AUSTIN-- With city leaders asking the city council to approve a hands-free driving ordinance, a victim of a distracted driving crash is encouraging the city to take action to get both hands back on the wheel.
Roger Chan, Austin's former assistant city manager, is in what he calls "transition." On his birthday on Thanksgiving in 2010, he was riding his motorcycle in front of Austin City Hall when he was hit by a distracted driver.
"Instead of stopping, he decided to drag me until my leg was sheared off," said Chan. "There was no way he did not know I was there, and there is no way he didn't know he hit me, except he wasn't paying attention."
The loss of his leg hasn't kept Chan off his motorcycle, which he calls his "pride and joy." The motorcycle has been modified so he can ride again.
"They hand-made this foot board to rest my prosthesis," Chan said, pointing out the new addition.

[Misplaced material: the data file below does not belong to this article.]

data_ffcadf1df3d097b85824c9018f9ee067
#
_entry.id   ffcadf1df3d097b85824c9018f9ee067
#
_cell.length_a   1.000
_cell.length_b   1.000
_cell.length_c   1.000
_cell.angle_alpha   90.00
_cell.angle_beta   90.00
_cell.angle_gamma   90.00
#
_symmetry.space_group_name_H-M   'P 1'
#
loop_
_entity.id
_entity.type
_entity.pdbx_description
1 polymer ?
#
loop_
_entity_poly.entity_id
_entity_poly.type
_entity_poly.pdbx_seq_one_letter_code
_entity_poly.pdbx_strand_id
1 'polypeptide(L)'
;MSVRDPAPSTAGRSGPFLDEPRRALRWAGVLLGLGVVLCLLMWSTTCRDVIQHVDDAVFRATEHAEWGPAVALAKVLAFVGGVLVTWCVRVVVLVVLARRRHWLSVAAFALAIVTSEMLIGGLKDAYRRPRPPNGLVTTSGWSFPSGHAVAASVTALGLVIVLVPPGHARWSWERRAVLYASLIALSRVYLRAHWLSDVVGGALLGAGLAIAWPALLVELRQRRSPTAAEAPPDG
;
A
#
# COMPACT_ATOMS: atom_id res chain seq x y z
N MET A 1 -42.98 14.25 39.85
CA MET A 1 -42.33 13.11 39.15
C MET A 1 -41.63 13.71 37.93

He said more must be done to encourage drivers to stay alert. Twelve states have passed laws banning handheld cell phone use while driving. Text messaging and driving is outlawed in 41 states. An Austin anti-texting ordinance went into effect in 2010, but now city leaders want to rewrite it.
Bianca Bentzin is the chief prosecutor for the city.
"What we can do is address in the law known risks, such as electronic devices that people are using while driving," said Bentzin.
She said they've been working on changes for about a year and hopes they decide to ban cell phone use while driving without a hands free device. The decision is up to the city council.
While some drivers say changing laws won't change actions, Chan reminds drivers distraction changed his life forever.
Go here or here for more information about distracted driving laws.
For studies regarding if hands-free devices are safer than handheld devices,